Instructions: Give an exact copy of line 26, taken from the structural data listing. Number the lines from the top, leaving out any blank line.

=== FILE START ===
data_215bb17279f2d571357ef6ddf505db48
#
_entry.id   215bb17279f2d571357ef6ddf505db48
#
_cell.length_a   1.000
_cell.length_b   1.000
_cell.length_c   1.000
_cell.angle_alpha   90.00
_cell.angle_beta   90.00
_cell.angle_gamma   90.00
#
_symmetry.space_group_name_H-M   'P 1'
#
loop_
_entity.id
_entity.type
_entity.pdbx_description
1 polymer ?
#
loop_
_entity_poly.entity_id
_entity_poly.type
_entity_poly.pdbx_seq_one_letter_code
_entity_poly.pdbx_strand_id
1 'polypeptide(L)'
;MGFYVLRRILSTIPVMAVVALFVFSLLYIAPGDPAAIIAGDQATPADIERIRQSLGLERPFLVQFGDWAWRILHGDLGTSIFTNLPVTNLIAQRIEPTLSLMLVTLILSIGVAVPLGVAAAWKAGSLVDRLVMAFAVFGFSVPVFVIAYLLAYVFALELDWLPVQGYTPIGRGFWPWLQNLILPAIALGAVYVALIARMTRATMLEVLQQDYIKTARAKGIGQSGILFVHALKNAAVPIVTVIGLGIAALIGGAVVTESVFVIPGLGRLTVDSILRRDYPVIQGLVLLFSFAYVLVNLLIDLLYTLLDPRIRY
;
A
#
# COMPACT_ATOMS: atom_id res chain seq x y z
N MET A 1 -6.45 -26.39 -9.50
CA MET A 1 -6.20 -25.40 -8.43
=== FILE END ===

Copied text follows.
;MGFYVLRRILSTIPVMAVVALFVFSLLYIAPGDPAAIIAGDQATPADIERIRQSLGLERPFLVQFGDWAWRILHGDLGTSIFTNLPVTNLIAQRIEPTLSLMLVTLILSIGVAVPLGVAAAWKAGSLVDRLVMAFAVFGFSVPVFVIAYLLAYVFALELDWLPVQGYTPIGRGFWPWLQNLILPAIALGAVYVALIARMTRATMLEVLQQDYIKTARAKGIGQSGILFVHALKNAAVPIVTVIGLGIAALIGGAVVTESVFVIPGLGRLTVDSILRRDYPVIQGLVLLFSFAYVLVNLLIDLLYTLLDPRIRY